If you buy an investment property, you stand to make money from any appreciation in the property value, and also from the rent you would collect from your tenant. At the same time, you’re taking on a financial risk. You are responsible for paying the mortgage, repairing damage and finding a suitable tenant.
Typically, investors will borrow money in order to buy an investment property, so it’s a type of investment that usually comes with a lot of leverage. This gives you higher peaks, but it also gives you lower troughs. Before the collapse in the property market around 2007, investors would buy homes on cheap credit, and amass property after property using very little of their own money. When the property market collapsed, many lost it all, and that’s because they had too much leverage.
If your rental income covers the cost of your mortgage – which is in no way guaranteed – you will own all the equity in your property by the time the mortgage is fully paid off, and you won’t have spent any of your own money. On the other hand, you risk being saddled with a tenantless property that could depreciate in value, and drag down your credit rating in the process. When things become too much, some unfortunate landlords lose their own home because they fail to make payments on a second home.
There are landlord-tenant laws in every state, and they each place different requirements on landlords. In most states, the landlord is responsible for keeping the house in a livable condition, which can quickly become very costly and bureaucratic, much more so than most people realize before they get involved.
According to guidance published by the California Department of Consumer Affairs, for example, landlords renting to Californians are responsible for seeing there are “working smoke detectors in all units of multi-unit buildings, such as duplexes and apartment complexes. Apartment complexes also must have smoke detectors in common stairwells.” Landlords are also responsible for seeing that there are “ground fault circuit interrupters for swimming pools and antisuction protections for wading pools in apartment complexes and other residential settings.”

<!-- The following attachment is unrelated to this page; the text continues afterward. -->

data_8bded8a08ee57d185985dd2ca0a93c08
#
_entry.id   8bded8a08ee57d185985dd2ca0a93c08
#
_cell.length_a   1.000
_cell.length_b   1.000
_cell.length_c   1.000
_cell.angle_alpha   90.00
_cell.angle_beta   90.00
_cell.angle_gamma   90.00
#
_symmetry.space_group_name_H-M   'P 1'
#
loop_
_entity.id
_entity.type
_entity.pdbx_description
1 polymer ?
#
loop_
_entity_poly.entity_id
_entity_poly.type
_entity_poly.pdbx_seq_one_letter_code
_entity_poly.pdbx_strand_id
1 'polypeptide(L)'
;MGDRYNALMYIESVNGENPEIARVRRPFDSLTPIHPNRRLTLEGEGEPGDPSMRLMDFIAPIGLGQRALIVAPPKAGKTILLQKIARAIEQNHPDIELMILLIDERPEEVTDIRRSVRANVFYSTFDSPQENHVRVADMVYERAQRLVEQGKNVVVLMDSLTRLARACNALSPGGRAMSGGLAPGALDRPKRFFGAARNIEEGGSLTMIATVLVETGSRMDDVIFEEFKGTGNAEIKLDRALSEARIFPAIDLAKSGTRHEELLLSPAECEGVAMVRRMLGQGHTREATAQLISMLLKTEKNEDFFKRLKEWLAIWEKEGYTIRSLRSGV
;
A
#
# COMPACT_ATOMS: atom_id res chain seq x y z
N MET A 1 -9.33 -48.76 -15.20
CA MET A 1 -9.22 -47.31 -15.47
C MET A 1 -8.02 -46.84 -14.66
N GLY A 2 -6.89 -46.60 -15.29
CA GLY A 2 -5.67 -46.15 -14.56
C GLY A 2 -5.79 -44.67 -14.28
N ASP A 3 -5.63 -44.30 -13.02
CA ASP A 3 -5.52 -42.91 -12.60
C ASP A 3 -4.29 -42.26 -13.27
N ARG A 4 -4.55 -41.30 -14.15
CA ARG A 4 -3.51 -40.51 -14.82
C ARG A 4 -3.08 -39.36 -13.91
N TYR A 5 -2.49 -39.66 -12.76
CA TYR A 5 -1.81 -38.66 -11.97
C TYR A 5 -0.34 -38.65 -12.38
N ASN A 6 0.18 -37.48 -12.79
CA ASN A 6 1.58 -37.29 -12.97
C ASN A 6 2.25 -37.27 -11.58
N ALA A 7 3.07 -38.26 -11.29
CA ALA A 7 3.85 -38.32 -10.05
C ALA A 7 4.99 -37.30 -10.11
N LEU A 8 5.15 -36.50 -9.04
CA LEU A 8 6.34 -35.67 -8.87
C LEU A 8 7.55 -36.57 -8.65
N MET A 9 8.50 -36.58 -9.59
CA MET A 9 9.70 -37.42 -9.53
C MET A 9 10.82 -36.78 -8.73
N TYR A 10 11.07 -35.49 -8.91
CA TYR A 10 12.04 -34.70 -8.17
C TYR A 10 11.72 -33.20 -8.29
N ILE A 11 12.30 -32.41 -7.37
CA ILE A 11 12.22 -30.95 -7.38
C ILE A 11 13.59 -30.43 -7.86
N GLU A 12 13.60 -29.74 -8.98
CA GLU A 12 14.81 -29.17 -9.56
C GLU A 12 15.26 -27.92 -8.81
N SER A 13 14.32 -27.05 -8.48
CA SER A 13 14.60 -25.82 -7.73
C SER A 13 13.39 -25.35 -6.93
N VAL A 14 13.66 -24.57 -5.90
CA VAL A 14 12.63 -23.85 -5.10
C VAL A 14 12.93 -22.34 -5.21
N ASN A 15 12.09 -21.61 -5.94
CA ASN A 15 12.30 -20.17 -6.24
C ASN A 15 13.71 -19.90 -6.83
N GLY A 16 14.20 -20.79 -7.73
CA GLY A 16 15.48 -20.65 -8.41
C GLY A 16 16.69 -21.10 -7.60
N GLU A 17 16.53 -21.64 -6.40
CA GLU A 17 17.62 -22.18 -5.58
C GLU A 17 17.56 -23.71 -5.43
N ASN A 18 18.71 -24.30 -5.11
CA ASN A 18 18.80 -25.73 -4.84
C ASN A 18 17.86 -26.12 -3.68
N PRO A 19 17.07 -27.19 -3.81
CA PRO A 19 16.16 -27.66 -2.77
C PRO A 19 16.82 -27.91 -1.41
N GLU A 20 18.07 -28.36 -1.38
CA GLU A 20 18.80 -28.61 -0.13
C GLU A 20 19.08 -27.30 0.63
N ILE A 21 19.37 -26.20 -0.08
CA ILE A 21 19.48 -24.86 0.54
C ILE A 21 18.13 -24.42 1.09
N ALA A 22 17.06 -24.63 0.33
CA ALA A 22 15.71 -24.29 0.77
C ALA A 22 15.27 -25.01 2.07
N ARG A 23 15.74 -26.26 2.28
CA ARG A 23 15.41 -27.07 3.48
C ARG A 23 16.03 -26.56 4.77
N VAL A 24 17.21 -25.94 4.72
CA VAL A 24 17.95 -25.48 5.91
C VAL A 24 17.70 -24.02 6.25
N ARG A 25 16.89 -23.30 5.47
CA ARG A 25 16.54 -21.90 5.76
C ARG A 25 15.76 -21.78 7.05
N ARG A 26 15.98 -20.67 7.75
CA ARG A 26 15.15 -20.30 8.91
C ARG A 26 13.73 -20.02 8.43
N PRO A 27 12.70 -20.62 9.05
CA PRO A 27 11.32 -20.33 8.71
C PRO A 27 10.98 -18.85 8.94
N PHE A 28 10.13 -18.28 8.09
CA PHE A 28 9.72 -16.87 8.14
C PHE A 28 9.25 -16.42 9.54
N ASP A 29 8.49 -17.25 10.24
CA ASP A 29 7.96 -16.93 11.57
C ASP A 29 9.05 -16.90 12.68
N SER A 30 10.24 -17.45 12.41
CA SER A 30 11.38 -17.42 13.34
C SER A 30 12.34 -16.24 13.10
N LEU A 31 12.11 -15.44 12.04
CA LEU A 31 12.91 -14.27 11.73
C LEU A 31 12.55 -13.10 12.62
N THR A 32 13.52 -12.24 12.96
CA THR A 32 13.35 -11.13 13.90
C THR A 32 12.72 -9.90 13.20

Landlords also run the risk of having to do major repairs, such as replacing boilers and fixing structural problems in the building. These types of changes can easily wipe out profitability for many years into the future, so it’s always good to have a reasonable capital buffer before you get started. Unless you can afford to pay the mortgage for over one year without a tenant, you probably don’t have sufficient access to capital in order to be in a safe position.
“Buying a home to rent can be an overwhelming decision, but it can be a very rewarding experience as well,” said Mortgage lender AmeriSave. “For many Americans, becoming a landlord is a very enjoyable and rewarding experience. Make sure to do your research properly, and look for markets where you see the potential for strong growth and robust returns.”
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